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Commissioner Walter on Money Fund Reform

In a speech on March 19, SEC Commissioner Elisse Walter encouraged the industry to engage with the Commission about additional money market fund reforms.   She stated, "I have always appreciated the views and involvement of the industry, and believe that your engagement is essential to reaching optimal answers to the important questions posed in securities regulation."

In her remarks, Commissioner Walter looked back on the evolution of money market funds, noting that the industry grew from 300 funds with approximately $180 billion in assets in 1982 to 640 funds with $3 trillion in assets today.  In addition, she discussed the increasingly important role of money market funds in capital markets, as money funds have become the largest holders of commercial paper.

Commissioner Walter also addressed the money market fund industry's historic stability, though she noted that more than 100 funds received support from their managers (or management affiliates) during the period August 2007 through December 2008.  She added that the federal government also stepped in to stabilize the industry and no longer has the ability to stop a future run.  She recognized the Commission's 2010 amendments to 2a-7, but emphasized that those amendments were always meant to be a first step in addressing issues in the industry.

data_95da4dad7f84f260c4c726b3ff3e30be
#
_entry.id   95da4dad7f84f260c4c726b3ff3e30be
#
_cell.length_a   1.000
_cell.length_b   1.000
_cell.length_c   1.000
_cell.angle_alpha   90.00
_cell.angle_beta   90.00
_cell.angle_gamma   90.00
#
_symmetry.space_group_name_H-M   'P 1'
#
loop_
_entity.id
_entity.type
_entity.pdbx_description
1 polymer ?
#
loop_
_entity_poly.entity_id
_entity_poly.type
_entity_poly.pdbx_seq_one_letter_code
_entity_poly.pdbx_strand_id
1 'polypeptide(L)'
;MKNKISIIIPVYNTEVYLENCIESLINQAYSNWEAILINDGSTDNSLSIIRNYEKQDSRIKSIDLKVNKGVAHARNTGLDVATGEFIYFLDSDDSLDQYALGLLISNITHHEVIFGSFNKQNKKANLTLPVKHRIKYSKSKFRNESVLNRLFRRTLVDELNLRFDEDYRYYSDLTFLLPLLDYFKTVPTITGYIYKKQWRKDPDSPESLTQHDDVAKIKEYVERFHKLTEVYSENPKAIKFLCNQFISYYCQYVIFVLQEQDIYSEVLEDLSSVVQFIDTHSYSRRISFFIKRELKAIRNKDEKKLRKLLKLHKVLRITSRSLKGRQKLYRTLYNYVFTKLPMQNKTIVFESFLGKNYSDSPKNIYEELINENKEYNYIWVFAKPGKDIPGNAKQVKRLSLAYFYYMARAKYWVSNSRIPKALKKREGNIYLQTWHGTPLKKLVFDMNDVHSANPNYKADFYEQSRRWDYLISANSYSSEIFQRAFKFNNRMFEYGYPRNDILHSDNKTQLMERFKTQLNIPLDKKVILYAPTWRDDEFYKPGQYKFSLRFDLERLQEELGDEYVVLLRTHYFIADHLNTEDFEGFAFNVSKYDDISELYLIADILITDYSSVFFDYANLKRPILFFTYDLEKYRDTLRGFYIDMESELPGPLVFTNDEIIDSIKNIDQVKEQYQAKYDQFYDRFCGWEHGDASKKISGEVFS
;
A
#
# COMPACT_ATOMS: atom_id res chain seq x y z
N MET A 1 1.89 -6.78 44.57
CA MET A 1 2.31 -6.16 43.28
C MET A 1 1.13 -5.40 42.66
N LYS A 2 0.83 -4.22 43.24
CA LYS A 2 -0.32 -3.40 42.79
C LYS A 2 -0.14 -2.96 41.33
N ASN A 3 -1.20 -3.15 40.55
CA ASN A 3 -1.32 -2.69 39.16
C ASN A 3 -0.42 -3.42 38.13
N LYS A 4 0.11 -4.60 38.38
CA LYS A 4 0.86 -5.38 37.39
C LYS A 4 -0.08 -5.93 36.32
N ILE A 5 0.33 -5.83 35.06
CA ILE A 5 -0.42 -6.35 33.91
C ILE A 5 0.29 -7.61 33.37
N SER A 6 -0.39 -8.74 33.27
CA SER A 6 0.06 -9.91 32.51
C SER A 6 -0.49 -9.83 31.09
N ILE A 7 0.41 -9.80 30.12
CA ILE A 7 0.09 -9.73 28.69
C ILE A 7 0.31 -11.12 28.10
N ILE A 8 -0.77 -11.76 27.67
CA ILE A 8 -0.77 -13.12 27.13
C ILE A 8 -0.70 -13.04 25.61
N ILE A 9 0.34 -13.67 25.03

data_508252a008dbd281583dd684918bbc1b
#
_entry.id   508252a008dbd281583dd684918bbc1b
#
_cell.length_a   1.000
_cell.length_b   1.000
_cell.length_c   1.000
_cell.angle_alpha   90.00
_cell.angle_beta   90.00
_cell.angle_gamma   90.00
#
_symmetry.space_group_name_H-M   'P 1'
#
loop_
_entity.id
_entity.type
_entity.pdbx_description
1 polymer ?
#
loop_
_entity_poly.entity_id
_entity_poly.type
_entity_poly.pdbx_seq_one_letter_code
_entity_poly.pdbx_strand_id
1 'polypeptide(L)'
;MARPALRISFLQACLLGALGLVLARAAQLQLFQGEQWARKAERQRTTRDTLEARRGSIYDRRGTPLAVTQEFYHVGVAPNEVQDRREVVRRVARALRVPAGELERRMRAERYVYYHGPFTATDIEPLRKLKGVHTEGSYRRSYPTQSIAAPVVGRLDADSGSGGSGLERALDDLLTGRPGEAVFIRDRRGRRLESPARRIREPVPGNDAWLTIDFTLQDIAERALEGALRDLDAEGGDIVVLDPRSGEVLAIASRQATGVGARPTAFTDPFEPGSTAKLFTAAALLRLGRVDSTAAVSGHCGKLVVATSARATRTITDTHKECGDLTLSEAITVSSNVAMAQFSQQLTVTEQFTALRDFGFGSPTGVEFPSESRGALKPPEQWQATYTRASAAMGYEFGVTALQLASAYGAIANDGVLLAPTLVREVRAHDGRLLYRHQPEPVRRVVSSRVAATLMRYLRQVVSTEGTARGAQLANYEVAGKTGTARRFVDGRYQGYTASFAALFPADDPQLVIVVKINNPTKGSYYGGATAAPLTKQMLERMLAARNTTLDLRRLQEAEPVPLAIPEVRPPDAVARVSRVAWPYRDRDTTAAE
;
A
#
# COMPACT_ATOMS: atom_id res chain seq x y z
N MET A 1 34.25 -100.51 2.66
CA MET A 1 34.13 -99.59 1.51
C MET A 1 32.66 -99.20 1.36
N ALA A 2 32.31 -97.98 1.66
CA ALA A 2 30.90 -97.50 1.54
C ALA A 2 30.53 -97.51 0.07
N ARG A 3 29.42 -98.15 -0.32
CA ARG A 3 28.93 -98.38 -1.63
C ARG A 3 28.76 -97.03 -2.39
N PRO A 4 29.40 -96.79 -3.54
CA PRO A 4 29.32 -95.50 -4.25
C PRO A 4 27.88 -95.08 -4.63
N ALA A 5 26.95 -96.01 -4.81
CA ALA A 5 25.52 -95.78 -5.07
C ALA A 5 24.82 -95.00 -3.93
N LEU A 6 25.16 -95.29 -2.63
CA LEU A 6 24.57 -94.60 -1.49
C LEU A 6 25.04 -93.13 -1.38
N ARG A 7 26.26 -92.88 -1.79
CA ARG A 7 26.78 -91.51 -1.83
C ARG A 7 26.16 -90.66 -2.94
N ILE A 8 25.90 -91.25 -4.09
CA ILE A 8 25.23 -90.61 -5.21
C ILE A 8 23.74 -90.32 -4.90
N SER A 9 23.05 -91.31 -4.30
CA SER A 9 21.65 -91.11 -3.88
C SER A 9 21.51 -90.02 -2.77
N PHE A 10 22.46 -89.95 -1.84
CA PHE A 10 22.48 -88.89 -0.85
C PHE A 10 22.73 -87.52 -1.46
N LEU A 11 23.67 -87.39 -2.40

While she acknowledged the difficulty of adopting significant reform during a period of low yields in the industry, Commissioner Walter stated that there is "significant risk in not acting."  She then outlined some possible reform options, including: establishing an NAV buffer, implementing a floating NAV, imposing a liquidity or redemption fee; a two-tier system that would provide retail investors with a choice between floating and stable value funds while requiring floating rates for institutional investors; imposing mandatory redemptions in kind; implementing private liquidity facilities; structuring funds as special purpose banks; enhancing restraints on unregulated money market fund substitutes; and improving investor transparency.

The text of the speech is on the SEC's website, at